Wet weather birds

Not all birds like this wet weather.

Noticing two fat birds hurrying across the sodden grass in a manner that struck me as different, I went outside to see where they went.  No luck, so I returned to my desk.

And they were right in front of my window’s view.

Books out; what were these very handsome birds?

Clearly they were not always so fluffy, but those distinctive collars decided me: Spotted Turtledoves.  Found in coastal and urban areas, they were introduced to Melbourne in the 1860s, but are natives of India and South-east Asia.

The business of cleaning and drying soon made them less easy to identify, and my brief sighting was a boon, as they flew off soon after.

Next day, waiting in an industrial area for my vehicle rego check, I was treated to the sight of a family of Maned Wood Ducks, parents and five chicks, who came waddling swiftly across the grass at a distance from me.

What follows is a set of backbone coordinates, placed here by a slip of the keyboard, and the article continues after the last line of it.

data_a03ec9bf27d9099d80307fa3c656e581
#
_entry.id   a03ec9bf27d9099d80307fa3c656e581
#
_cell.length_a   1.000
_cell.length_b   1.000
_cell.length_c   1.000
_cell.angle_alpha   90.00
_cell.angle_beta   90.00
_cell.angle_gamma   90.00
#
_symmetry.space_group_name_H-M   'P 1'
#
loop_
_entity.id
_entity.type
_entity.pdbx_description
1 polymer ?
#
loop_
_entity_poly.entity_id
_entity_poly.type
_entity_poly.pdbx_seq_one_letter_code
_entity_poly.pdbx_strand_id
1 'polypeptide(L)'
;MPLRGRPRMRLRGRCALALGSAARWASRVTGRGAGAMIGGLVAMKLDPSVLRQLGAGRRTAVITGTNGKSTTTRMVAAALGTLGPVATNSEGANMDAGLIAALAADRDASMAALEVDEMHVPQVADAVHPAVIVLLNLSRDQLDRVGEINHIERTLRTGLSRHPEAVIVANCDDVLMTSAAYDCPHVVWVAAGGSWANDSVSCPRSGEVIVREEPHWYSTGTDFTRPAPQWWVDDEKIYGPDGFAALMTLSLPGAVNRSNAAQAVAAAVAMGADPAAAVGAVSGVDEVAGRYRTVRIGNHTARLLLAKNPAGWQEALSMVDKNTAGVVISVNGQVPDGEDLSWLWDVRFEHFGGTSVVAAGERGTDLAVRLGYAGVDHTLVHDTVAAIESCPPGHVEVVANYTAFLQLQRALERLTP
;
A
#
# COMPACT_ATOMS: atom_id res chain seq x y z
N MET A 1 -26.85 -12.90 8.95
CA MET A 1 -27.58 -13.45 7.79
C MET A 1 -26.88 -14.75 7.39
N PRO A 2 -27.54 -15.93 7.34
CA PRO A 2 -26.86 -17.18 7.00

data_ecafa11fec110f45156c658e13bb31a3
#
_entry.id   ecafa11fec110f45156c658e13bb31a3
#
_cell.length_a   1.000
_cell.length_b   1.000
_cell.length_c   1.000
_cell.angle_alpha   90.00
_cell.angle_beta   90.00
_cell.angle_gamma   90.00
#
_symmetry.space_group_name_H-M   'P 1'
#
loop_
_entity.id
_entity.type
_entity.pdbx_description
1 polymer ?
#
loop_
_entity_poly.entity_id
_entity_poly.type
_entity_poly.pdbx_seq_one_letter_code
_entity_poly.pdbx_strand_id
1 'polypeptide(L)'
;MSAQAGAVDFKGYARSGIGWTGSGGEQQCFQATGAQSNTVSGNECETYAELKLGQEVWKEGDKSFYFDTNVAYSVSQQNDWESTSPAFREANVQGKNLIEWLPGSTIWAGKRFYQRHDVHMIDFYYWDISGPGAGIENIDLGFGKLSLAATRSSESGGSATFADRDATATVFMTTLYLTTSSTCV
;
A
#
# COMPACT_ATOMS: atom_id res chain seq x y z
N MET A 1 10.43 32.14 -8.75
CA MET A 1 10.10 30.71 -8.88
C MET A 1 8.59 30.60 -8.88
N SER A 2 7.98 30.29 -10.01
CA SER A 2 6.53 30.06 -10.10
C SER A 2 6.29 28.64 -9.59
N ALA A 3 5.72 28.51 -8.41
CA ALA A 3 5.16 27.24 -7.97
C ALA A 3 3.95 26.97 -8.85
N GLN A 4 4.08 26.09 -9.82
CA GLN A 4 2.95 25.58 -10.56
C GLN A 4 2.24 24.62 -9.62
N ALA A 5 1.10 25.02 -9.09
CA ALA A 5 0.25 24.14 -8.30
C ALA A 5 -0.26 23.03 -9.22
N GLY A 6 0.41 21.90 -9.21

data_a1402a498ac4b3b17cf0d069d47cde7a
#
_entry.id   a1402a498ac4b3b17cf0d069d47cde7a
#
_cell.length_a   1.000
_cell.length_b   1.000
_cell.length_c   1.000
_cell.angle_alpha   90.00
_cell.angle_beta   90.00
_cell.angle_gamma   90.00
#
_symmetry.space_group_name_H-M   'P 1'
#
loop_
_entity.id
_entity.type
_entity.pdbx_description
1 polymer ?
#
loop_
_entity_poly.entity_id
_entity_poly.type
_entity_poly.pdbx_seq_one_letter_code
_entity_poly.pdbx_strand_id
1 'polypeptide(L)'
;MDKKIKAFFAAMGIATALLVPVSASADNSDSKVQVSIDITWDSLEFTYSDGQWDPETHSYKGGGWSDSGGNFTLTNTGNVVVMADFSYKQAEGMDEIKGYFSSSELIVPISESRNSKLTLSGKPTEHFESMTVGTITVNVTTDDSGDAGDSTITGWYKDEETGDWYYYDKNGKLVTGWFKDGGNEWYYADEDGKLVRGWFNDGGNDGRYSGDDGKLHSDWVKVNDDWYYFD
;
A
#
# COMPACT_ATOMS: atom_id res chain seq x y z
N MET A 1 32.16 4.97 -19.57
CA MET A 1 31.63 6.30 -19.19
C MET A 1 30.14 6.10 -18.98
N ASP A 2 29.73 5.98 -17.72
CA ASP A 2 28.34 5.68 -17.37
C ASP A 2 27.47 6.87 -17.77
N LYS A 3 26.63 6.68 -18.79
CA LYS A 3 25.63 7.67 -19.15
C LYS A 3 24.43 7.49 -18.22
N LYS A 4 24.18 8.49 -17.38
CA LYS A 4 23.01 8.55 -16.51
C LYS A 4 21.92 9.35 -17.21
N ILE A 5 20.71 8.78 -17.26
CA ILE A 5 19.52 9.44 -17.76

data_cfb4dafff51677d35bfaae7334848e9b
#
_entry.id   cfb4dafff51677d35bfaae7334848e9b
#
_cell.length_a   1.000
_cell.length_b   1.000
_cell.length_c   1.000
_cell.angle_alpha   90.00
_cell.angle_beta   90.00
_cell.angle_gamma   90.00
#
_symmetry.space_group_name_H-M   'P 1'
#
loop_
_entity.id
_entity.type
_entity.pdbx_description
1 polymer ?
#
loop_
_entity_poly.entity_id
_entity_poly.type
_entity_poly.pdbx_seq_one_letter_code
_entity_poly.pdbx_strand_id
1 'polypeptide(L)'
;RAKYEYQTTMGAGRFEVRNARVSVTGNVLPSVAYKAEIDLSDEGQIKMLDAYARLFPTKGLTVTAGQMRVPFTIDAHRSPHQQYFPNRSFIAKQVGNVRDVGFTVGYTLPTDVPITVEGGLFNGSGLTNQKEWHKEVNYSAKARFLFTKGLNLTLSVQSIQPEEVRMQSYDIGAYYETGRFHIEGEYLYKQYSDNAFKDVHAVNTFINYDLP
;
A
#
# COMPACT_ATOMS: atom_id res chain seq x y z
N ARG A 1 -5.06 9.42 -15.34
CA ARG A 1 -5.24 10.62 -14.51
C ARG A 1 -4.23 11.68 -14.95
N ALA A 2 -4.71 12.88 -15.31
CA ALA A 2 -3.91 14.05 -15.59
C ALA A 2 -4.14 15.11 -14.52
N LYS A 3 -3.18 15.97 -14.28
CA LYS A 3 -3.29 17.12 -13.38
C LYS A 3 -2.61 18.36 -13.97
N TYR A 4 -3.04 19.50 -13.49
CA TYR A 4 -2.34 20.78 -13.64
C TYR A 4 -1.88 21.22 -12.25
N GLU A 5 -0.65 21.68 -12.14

No camera, but I did have my phone. It does not render zoomed shots very well, unfortunately.

They disappeared into a hidden and rather dirty flooded creek nearby and I had trouble spotting them at first.

Wavering amongst the tree reflections, the family was safely swimming away, much happier with the wet weather and the abundance of water than my Turtledove visitors.

You never know where or when Nature will reward your observance, so keep your eyes open!

1 thought on “Wet weather birds”

  1. January, 1857. A spotted-necked turtle dove specimen was donated to the Australian Museum by Master Denison, from India. As the donor may be related to a sponsor of a state of Queensland, and as the Cos via India were highly active, and also related to Denison; best stick to nature notes, like the great seal of the colonies. I take this to be the seal that made it’s way so far inland it elegantly explained the nature of the bunyip. It’s possible they used the co-ordinate system of ‘Australia Station’.

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